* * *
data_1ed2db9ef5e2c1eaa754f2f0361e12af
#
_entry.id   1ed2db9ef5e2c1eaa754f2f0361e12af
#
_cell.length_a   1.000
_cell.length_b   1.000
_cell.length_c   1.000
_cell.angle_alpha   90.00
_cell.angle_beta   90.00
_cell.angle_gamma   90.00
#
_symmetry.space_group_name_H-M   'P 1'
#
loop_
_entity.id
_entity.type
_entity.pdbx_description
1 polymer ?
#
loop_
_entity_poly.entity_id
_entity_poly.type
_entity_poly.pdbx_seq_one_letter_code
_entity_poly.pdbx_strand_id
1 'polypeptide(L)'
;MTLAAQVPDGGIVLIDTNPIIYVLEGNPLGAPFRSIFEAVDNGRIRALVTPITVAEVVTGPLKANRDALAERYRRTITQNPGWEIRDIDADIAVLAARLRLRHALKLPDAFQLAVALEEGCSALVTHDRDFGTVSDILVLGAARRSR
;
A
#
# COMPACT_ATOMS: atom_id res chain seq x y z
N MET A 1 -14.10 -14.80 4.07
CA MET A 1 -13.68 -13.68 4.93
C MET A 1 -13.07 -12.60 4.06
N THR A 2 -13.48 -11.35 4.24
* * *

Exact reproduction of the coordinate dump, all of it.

data_1ed2db9ef5e2c1eaa754f2f0361e12af
#
_entry.id   1ed2db9ef5e2c1eaa754f2f0361e12af
#
_cell.length_a   1.000
_cell.length_b   1.000
_cell.length_c   1.000
_cell.angle_alpha   90.00
_cell.angle_beta   90.00
_cell.angle_gamma   90.00
#
_symmetry.space_group_name_H-M   'P 1'
#
loop_
_entity.id
_entity.type
_entity.pdbx_description
1 polymer ?
#
loop_
_entity_poly.entity_id
_entity_poly.type
_entity_poly.pdbx_seq_one_letter_code
_entity_poly.pdbx_strand_id
1 'polypeptide(L)'
;MTLAAQVPDGGIVLIDTNPIIYVLEGNPLGAPFRSIFEAVDNGRIRALVTPITVAEVVTGPLKANRDALAERYRRTITQNPGWEIRDIDADIAVLAARLRLRHALKLPDAFQLAVALEEGCSALVTHDRDFGTVSDILVLGAARRSR
;
A
#
# COMPACT_ATOMS: atom_id res chain seq x y z
N MET A 1 -14.10 -14.80 4.07
CA MET A 1 -13.68 -13.68 4.93
C MET A 1 -13.07 -12.60 4.06
N THR A 2 -13.48 -11.35 4.24